Evaluation of Blind Thoracoscopic-Assisted Placement of Three Double-Lumen Endobronchial Tube Designs for One-Lung Ventilation in Dogs

Authors

  • Philipp D. Mayhew BVM&S, Diplomate ACVS,

    Corresponding author
    • Department of Surgical and Radiological Sciences, School of Veterinary Medicine, University of California-Davis, Davis, CA
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  • William T. N. Culp VMD, Diplomate ACVS,

    1. Department of Surgical and Radiological Sciences, School of Veterinary Medicine, University of California-Davis, Davis, CA
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  • Peter J. Pascoe BVSc, DVA, Diplomate ACVA & ECVAA,

    1. Department of Surgical and Radiological Sciences, School of Veterinary Medicine, University of California-Davis, Davis, CA
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  • Philip H. Kass DVM, MPVM, MS, PhD, Diplomate ACVPM,

    1. Department of Population Health and Reproduction, School of Veterinary Medicine, University of California-Davis, Davis, CA
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  • Lynelle R. Johnson DVM, MS, PhD, Diplomate ACVIM

    1. Department of Medicine and Epidemiology, School of Veterinary Medicine, University of California-Davis, Davis, CA
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Corresponding author

Philipp D. Mayhew, BVM&S, Diplomate ACVS, Department of Surgical and Radiological Sciences, School of Veterinary Medicine, University of California-Davis, One Shields Road, Davis, CA 95616

E-mail: pmayhew@ucdavis.edu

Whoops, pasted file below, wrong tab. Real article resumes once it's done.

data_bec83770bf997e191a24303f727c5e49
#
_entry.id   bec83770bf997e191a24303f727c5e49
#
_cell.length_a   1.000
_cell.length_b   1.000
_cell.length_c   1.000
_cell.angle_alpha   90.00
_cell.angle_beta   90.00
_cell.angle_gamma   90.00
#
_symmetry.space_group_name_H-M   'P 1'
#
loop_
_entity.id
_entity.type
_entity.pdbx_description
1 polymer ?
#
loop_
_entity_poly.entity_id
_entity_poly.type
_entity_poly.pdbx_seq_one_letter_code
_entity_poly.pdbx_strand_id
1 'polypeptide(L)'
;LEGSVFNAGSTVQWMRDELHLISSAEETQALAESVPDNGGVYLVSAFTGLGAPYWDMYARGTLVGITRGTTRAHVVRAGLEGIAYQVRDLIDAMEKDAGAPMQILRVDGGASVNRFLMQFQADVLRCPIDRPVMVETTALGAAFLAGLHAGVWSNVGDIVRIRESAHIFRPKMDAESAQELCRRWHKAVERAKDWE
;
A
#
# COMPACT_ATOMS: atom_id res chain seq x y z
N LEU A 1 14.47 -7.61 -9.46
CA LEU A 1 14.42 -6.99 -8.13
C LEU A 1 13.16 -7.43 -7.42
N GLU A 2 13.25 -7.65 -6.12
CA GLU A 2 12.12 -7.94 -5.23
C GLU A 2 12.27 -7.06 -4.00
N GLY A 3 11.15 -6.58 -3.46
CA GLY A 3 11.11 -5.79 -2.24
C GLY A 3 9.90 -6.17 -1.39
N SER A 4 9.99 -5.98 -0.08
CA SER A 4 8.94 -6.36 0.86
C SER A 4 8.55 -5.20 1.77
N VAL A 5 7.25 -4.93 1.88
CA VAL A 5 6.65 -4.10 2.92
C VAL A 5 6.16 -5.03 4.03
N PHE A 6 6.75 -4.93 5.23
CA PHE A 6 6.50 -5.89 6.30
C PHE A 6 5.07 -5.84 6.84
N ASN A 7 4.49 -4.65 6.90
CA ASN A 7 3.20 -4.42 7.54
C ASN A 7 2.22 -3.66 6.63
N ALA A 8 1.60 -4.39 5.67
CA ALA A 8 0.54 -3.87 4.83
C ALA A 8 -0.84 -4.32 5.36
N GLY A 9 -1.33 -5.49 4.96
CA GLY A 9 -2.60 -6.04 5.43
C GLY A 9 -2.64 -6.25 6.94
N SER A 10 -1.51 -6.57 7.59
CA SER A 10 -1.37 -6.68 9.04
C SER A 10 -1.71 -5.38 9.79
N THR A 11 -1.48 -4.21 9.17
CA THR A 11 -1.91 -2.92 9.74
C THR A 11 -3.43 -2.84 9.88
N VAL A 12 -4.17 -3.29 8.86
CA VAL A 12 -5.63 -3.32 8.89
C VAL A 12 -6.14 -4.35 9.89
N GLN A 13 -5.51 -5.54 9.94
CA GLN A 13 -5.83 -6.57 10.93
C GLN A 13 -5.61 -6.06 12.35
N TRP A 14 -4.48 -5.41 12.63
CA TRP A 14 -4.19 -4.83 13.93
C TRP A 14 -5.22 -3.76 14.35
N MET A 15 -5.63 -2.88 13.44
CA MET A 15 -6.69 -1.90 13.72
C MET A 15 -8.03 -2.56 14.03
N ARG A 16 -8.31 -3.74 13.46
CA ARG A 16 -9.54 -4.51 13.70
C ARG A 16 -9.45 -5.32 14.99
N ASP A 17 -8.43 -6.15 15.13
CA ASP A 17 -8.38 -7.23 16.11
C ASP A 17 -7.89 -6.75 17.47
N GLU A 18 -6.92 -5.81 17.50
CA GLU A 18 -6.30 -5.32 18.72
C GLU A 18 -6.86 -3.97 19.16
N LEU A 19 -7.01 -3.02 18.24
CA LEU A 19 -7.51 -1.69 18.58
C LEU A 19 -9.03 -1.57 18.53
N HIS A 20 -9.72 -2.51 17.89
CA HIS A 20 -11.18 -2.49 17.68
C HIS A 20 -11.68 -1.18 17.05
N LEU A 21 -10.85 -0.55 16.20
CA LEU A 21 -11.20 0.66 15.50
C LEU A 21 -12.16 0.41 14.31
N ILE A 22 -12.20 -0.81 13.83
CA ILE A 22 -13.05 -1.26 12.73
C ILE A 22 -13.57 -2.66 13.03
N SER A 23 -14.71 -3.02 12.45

Abstract

Objective

To describe a technique for blind thoracoscopic-assisted double-lumen endobronchial tube (DLT) placement for achieving one-lung ventilation (OLV) using 3 different DLT designs and to evaluate whether thoracic auscultation could reliably confirm OLV in dogs.

Study Design

Prospective randomized study.

Animals

Mature female hound dogs (n = 6).

Methods

Physical examination, baseline blood work and thoracic radiography confirmed the absence of preexisting disease in all dogs. Thoracoscopic observation was established through a subxiphoid portal and used for evaluation of differential lung lobe ventilation. Each dog was sequentially intubated using 1 of 3 DLT designs in random order; Robertshaw left-sided tube (RS-L), Carlens left-sided tube (C-L), Dr. White right-sided tube (DW-R). Incidence of initial and overall (after a maximum of 3 DLT manipulations) correct and complete OLV (CC-OLV) was recorded. After each blind thoracoscopic-assisted DLT placement, bronchoscopic evaluation was performed to document correct DLT position.

Result

Blind DLT placement achieved overall CC-OLV in all dogs using RS-L, 66% using C-L, and all using DW-R. Successful initial left-sided OLV (L-OLV) was statistically more likely when RS-L DLTs were used compared to C-L or DW-R. Of cases where overall CC-OLV was achieved, correct DLT position was present in only 44% of intubations.

Conclusions

Blind DLT placement produced successful CC-OLV in all dogs using at least one DLT design evaluated. Use of thoracoscopic assistance may obviate the need for bronchoscopic observation during DLT placement in dogs. However, bronchoscopic observation may still refine DLT positioning in dogs after blind thoracoscopic-assisted DLT placement.

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